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Document 52005SC1132

Commission staff working paper - Annex to the Communication from the Commission to the Council and the European Parliament “Thematic Strategy on air pollution” {COM(2005) 446 final}

/* SEC/2005/1132 */


Commission staff working paper - Annex to the Communication from the Commission to the Council and the European Parliament “Thematic Strategy on air pollution” {COM(2005) 446 final} /* SEC/2005/1132 */


Brussels, 21.9.2005

SEC(2005) 1132


Annex to the COMMUNICATION FROM THE COMMISSION TO THE COUNCIL AND THE EUROPEAN PARLIAMENT “Thematic Strategy on air pollution” {COM(2005) 446 final}



Acidification | Excess acidity from the deposition of ammonia, nitrogen oxides and sulphur dioxide can lead to the damage of freshwater and terrestrial ecosystems. Nitrification of ammonia in soils also contributes to acidification although it is not an acid gas. |

Aerosol | A dispersion of solid particulate matter or droplets in air. |

Air quality limit value | A legally binding pollutant concentration in air which may be exceeded on a prescribed number of occasions per calendar year (c.f. target value which is a non- legally binding air quality objective). |

Ammonia (NH3) | A gas which is emitted mainly from animal wastes and following the application of fertilisers. |

CAFE baseline | The expected evolution in EU-25 pollutant emissions up to 2020 based upon forecasts of energy use (including climate policies) and macroeconomic parameters. |

Critical level | A pollutant concentration level in air below which significant adverse impacts on vegetation is not expected. |

Critical load | A level of deposition below which significant adverse impacts on ecosystems are not expected |

Eutrophication | Excess nutrient nitrogen (mainly in the form of ammonia or nitrogen oxides) can lead to changes in the composition of ecosystem communities and a loss of biodiversity. |

Ground level ozone (O3) | Ozone formed in the lowermost part of the atmosphere from the reaction of nitrogen oxides and volatile organic compounds in the presence of sunlight. Ozone is a strongly oxidising gas. |

National emission ceiling | The maximum amount of a substance expressed in kilotonnes that may be emitted by a Member State in a particular calendar year. |

Nitrogen oxides (NOx) | The gases nitric oxide (NO) and nitrogen dioxide (NO2). NO is predominantly formed in high temperature combustion processes and can subsequently be converted to NO2 in the atmosphere. |

PM10, PM2.5 | Particulate matter in ambient air with a diameter less than 10 or 2.5 millionths of a metre respectively. |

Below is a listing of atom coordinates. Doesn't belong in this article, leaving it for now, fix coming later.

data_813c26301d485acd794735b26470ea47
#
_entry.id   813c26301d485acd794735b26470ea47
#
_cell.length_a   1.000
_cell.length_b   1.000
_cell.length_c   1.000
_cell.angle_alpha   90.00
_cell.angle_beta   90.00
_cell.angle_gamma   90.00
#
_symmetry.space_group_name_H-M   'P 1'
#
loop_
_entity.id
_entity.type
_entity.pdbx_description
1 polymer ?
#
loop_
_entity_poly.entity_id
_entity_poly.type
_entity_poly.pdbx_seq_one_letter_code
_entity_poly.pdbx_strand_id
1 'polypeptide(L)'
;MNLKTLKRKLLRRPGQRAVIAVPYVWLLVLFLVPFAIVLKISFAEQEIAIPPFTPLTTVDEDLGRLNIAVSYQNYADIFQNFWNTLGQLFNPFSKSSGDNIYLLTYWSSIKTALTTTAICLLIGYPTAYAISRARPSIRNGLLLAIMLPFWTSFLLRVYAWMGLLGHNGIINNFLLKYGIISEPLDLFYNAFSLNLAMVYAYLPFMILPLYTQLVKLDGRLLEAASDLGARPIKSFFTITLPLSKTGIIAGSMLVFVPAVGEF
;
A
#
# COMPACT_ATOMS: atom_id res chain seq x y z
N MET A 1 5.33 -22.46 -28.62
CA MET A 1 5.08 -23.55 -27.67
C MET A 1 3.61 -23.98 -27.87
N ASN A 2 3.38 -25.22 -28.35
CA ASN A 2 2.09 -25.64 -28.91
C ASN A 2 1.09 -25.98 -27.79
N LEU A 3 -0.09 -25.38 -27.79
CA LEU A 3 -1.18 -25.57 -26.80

Secondary pollutant | Secondary pollutants are not emitted directly but are formed by subsequent chemical processes in the atmosphere. Examples include ground level ozone and nitrate and sulphate aerosols. |

Sulphur dioxide (SO2) | Gas formed from the combustion of fuels which contain sulphur. |

Transboundary air pollution | Pollutants emitted in one country are transported in the atmosphere and may contribute to adverse health and environmental impacts in other countries. |

Volatile Organic Compounds (VOCs) | VOCs are volatile carbon-based chemical compounds (such as solvents or components of paints and varnishes) which are emitted to the atmosphere from natural sources or as a result of human activities. |

ANNEX 2 Interaction between pollutants and impacts

The complex interaction between pollutants, impacts and pollution receptors is illustrated below. The figure shows that several pollutants contribute to the same environmental impact and that a broad range of economic sectors are responsible for the emissions of atmospheric pollutants, except for ammonia where agricultural activities are the predominant source.


[pic] |


Acidification: excess acidity from the deposition of NH3, NOx and SO2 can damage freshwater and terrestrial ecosystems and so cause loss of biodiversity. Ammonia contributes to acidification by undergoing nitrification in soils which releases acidity.

Eutrophication : excess nutrient nitrogen (mainly in the form of NH3 or NOx) can change ecosystem balance and cause loss of biodiversity.

Ozone formation : tropospheric ozone is harmful to health and vegetation (including forests and crops) and is formed at ground level from the reaction of NOx and VOCs in the presence of sunlight (c.f. “good” stratospheric ozone in the upper atmosphere which shields us from ultraviolet radiation).

Particulate matter : Consists of primary particles emitted directly to the atmosphere and secondary particles which are formed chemically from NOx, SO2, NH3, and VOCs in the atmosphere. According to the World Health Organization it is not possible to differentiate between primary or secondary particles in terms of their impacts on health.

ANNEX 3 Benefits and Costs of the Strategy

The benefits, costs and health and environmental objectives of the Strategy are summarised in the tables and figure below.

Benefits and costs of the Strategy in 2020 |

Ambit-ion level | Benefits | Costs per annum (€bn) |

Human health | Natural environment |

Life Years Lost (million) from particulate matter | Acute mortality from ozone | Ecosystem forest area exceeded acidification | Ecosystem freshwaters area exceeded acidification | Ecosystem area exceeded eutrophication | Forest area exceeded ozone |

47% | 10% | 74% | 39% | 43% | 15% |